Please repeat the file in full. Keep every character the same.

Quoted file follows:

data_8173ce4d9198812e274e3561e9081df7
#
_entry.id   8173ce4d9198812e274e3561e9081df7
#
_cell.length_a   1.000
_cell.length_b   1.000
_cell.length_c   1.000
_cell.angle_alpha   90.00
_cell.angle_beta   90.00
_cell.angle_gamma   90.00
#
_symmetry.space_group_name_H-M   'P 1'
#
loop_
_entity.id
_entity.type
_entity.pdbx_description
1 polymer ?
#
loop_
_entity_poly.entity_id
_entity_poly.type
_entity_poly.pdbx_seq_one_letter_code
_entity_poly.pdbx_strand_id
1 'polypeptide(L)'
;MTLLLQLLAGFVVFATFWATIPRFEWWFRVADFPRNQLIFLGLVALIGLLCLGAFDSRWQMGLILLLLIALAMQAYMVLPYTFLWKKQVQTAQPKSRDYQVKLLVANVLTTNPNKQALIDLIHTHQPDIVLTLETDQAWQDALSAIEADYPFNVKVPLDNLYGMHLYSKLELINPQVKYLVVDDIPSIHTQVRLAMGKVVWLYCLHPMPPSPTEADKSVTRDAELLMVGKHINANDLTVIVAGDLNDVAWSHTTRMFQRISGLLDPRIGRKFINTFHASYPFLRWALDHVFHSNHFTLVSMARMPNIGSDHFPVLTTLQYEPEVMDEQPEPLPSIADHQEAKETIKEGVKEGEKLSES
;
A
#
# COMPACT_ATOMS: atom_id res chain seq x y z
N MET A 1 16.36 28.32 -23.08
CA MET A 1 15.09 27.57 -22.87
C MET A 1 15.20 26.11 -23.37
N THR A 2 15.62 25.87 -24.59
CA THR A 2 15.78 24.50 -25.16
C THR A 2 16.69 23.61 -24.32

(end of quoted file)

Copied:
data_8173ce4d9198812e274e3561e9081df7
#
_entry.id   8173ce4d9198812e274e3561e9081df7
#
_cell.length_a   1.000
_cell.length_b   1.000
_cell.length_c   1.000
_cell.angle_alpha   90.00
_cell.angle_beta   90.00
_cell.angle_gamma   90.00
#
_symmetry.space_group_name_H-M   'P 1'
#
loop_
_entity.id
_entity.type
_entity.pdbx_description
1 polymer ?
#
loop_
_entity_poly.entity_id
_entity_poly.type
_entity_poly.pdbx_seq_one_letter_code
_entity_poly.pdbx_strand_id
1 'polypeptide(L)'
;MTLLLQLLAGFVVFATFWATIPRFEWWFRVADFPRNQLIFLGLVALIGLLCLGAFDSRWQMGLILLLLIALAMQAYMVLPYTFLWKKQVQTAQPKSRDYQVKLLVANVLTTNPNKQALIDLIHTHQPDIVLTLETDQAWQDALSAIEADYPFNVKVPLDNLYGMHLYSKLELINPQVKYLVVDDIPSIHTQVRLAMGKVVWLYCLHPMPPSPTEADKSVTRDAELLMVGKHINANDLTVIVAGDLNDVAWSHTTRMFQRISGLLDPRIGRKFINTFHASYPFLRWALDHVFHSNHFTLVSMARMPNIGSDHFPVLTTLQYEPEVMDEQPEPLPSIADHQEAKETIKEGVKEGEKLSES
;
A
#
# COMPACT_ATOMS: atom_id res chain seq x y z
N MET A 1 16.36 28.32 -23.08
CA MET A 1 15.09 27.57 -22.87
C MET A 1 15.20 26.11 -23.37
N THR A 2 15.62 25.87 -24.59
CA THR A 2 15.78 24.50 -25.16
C THR A 2 16.69 23.61 -24.32